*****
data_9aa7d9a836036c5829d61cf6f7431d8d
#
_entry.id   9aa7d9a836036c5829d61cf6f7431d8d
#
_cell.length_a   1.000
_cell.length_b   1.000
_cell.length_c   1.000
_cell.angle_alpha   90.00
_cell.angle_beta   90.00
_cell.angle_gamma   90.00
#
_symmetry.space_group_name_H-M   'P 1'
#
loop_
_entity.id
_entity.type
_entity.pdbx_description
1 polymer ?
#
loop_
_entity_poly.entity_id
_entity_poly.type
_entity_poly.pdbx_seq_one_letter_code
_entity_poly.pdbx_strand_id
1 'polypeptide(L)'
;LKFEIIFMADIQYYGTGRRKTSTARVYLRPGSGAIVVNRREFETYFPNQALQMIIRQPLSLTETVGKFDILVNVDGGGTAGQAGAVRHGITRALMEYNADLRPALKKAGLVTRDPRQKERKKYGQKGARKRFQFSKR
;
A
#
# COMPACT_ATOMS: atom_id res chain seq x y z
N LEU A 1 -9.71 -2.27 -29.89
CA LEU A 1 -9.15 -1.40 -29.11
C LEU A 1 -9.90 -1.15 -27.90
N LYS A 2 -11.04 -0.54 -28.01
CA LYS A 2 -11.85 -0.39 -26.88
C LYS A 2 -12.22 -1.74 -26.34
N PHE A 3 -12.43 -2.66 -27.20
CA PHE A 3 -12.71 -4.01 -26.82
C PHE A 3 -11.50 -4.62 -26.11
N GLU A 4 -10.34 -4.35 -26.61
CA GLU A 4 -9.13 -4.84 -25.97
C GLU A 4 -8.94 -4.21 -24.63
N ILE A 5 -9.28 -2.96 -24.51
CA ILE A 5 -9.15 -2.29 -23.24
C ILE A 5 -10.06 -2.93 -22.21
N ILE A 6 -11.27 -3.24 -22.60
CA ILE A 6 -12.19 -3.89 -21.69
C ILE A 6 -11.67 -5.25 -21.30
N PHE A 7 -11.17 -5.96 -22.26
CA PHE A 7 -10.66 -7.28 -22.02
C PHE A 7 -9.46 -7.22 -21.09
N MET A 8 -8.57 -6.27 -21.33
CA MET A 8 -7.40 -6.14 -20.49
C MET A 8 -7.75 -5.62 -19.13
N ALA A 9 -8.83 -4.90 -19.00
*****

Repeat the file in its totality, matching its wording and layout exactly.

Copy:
data_9aa7d9a836036c5829d61cf6f7431d8d
#
_entry.id   9aa7d9a836036c5829d61cf6f7431d8d
#
_cell.length_a   1.000
_cell.length_b   1.000
_cell.length_c   1.000
_cell.angle_alpha   90.00
_cell.angle_beta   90.00
_cell.angle_gamma   90.00
#
_symmetry.space_group_name_H-M   'P 1'
#
loop_
_entity.id
_entity.type
_entity.pdbx_description
1 polymer ?
#
loop_
_entity_poly.entity_id
_entity_poly.type
_entity_poly.pdbx_seq_one_letter_code
_entity_poly.pdbx_strand_id
1 'polypeptide(L)'
;LKFEIIFMADIQYYGTGRRKTSTARVYLRPGSGAIVVNRREFETYFPNQALQMIIRQPLSLTETVGKFDILVNVDGGGTAGQAGAVRHGITRALMEYNADLRPALKKAGLVTRDPRQKERKKYGQKGARKRFQFSKR
;
A
#
# COMPACT_ATOMS: atom_id res chain seq x y z
N LEU A 1 -9.71 -2.27 -29.89
CA LEU A 1 -9.15 -1.40 -29.11
C LEU A 1 -9.90 -1.15 -27.90
N LYS A 2 -11.04 -0.54 -28.01
CA LYS A 2 -11.85 -0.39 -26.88
C LYS A 2 -12.22 -1.74 -26.34
N PHE A 3 -12.43 -2.66 -27.20
CA PHE A 3 -12.71 -4.01 -26.82
C PHE A 3 -11.50 -4.62 -26.11
N GLU A 4 -10.34 -4.35 -26.61
CA GLU A 4 -9.13 -4.84 -25.97
C GLU A 4 -8.94 -4.21 -24.63
N ILE A 5 -9.28 -2.96 -24.51
CA ILE A 5 -9.15 -2.29 -23.24
C ILE A 5 -10.06 -2.93 -22.21
N ILE A 6 -11.27 -3.24 -22.60
CA ILE A 6 -12.19 -3.89 -21.69
C ILE A 6 -11.67 -5.25 -21.30
N PHE A 7 -11.17 -5.96 -22.26
CA PHE A 7 -10.66 -7.28 -22.02
C PHE A 7 -9.46 -7.22 -21.09
N MET A 8 -8.57 -6.27 -21.33
CA MET A 8 -7.40 -6.14 -20.49
C MET A 8 -7.75 -5.62 -19.13
N ALA A 9 -8.83 -4.90 -19.00